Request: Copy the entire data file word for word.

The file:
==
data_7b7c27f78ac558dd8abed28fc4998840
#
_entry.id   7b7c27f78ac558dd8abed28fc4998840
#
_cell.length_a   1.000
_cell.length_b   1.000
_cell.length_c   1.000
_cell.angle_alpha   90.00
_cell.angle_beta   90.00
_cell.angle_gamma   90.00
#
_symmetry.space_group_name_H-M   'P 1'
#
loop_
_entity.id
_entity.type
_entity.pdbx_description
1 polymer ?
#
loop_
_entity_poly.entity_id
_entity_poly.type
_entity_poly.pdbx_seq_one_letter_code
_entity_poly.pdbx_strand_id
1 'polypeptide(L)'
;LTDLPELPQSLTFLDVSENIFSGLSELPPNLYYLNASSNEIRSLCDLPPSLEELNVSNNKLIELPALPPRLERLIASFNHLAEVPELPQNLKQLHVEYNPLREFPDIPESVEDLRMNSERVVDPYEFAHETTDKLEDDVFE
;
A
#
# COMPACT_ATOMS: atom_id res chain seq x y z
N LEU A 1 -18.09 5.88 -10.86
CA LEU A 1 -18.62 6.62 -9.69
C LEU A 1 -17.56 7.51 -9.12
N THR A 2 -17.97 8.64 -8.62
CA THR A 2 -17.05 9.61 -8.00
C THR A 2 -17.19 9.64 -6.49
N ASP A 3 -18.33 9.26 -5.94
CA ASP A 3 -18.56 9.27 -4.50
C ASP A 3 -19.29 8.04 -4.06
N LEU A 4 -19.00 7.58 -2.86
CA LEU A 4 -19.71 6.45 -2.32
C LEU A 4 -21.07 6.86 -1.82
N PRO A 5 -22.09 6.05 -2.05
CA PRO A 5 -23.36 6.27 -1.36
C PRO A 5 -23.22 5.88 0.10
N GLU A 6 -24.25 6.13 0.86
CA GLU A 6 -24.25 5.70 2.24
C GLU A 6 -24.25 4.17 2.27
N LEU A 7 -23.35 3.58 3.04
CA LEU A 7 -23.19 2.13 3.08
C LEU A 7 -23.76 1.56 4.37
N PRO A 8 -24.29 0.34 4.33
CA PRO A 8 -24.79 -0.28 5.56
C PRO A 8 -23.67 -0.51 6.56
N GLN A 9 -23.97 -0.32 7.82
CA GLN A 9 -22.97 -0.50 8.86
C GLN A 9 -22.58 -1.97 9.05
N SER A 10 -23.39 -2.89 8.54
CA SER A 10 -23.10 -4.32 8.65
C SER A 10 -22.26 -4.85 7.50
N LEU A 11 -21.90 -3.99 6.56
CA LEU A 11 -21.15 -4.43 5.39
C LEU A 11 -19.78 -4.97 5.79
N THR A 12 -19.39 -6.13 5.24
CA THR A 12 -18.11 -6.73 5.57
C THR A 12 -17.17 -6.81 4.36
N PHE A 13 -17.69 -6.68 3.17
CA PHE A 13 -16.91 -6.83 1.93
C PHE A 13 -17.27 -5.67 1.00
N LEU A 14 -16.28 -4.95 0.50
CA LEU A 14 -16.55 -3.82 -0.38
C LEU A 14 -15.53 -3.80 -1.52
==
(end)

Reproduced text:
data_7b7c27f78ac558dd8abed28fc4998840
#
_entry.id   7b7c27f78ac558dd8abed28fc4998840
#
_cell.length_a   1.000
_cell.length_b   1.000
_cell.length_c   1.000
_cell.angle_alpha   90.00
_cell.angle_beta   90.00
_cell.angle_gamma   90.00
#
_symmetry.space_group_name_H-M   'P 1'
#
loop_
_entity.id
_entity.type
_entity.pdbx_description
1 polymer ?
#
loop_
_entity_poly.entity_id
_entity_poly.type
_entity_poly.pdbx_seq_one_letter_code
_entity_poly.pdbx_strand_id
1 'polypeptide(L)'
;LTDLPELPQSLTFLDVSENIFSGLSELPPNLYYLNASSNEIRSLCDLPPSLEELNVSNNKLIELPALPPRLERLIASFNHLAEVPELPQNLKQLHVEYNPLREFPDIPESVEDLRMNSERVVDPYEFAHETTDKLEDDVFE
;
A
#
# COMPACT_ATOMS: atom_id res chain seq x y z
N LEU A 1 -18.09 5.88 -10.86
CA LEU A 1 -18.62 6.62 -9.69
C LEU A 1 -17.56 7.51 -9.12
N THR A 2 -17.97 8.64 -8.62
CA THR A 2 -17.05 9.61 -8.00
C THR A 2 -17.19 9.64 -6.49
N ASP A 3 -18.33 9.26 -5.94
CA ASP A 3 -18.56 9.27 -4.50
C ASP A 3 -19.29 8.04 -4.06
N LEU A 4 -19.00 7.58 -2.86
CA LEU A 4 -19.71 6.45 -2.32
C LEU A 4 -21.07 6.86 -1.82
N PRO A 5 -22.09 6.05 -2.05
CA PRO A 5 -23.36 6.27 -1.36
C PRO A 5 -23.22 5.88 0.10
N GLU A 6 -24.25 6.13 0.86
CA GLU A 6 -24.25 5.70 2.24
C GLU A 6 -24.25 4.17 2.27
N LEU A 7 -23.35 3.58 3.04
CA LEU A 7 -23.19 2.13 3.08
C LEU A 7 -23.76 1.56 4.37
N PRO A 8 -24.29 0.34 4.33
CA PRO A 8 -24.79 -0.28 5.56
C PRO A 8 -23.67 -0.51 6.56
N GLN A 9 -23.97 -0.32 7.82
CA GLN A 9 -22.97 -0.50 8.86
C GLN A 9 -22.58 -1.97 9.05
N SER A 10 -23.39 -2.89 8.54
CA SER A 10 -23.10 -4.32 8.65
C SER A 10 -22.26 -4.85 7.50
N LEU A 11 -21.90 -3.99 6.56
CA LEU A 11 -21.15 -4.43 5.39
C LEU A 11 -19.78 -4.97 5.79
N THR A 12 -19.39 -6.13 5.24
CA THR A 12 -18.11 -6.73 5.57
C THR A 12 -17.17 -6.81 4.36
N PHE A 13 -17.69 -6.68 3.17
CA PHE A 13 -16.91 -6.83 1.93
C PHE A 13 -17.27 -5.67 1.00
N LEU A 14 -16.28 -4.95 0.50
CA LEU A 14 -16.55 -3.82 -0.38
C LEU A 14 -15.53 -3.80 -1.52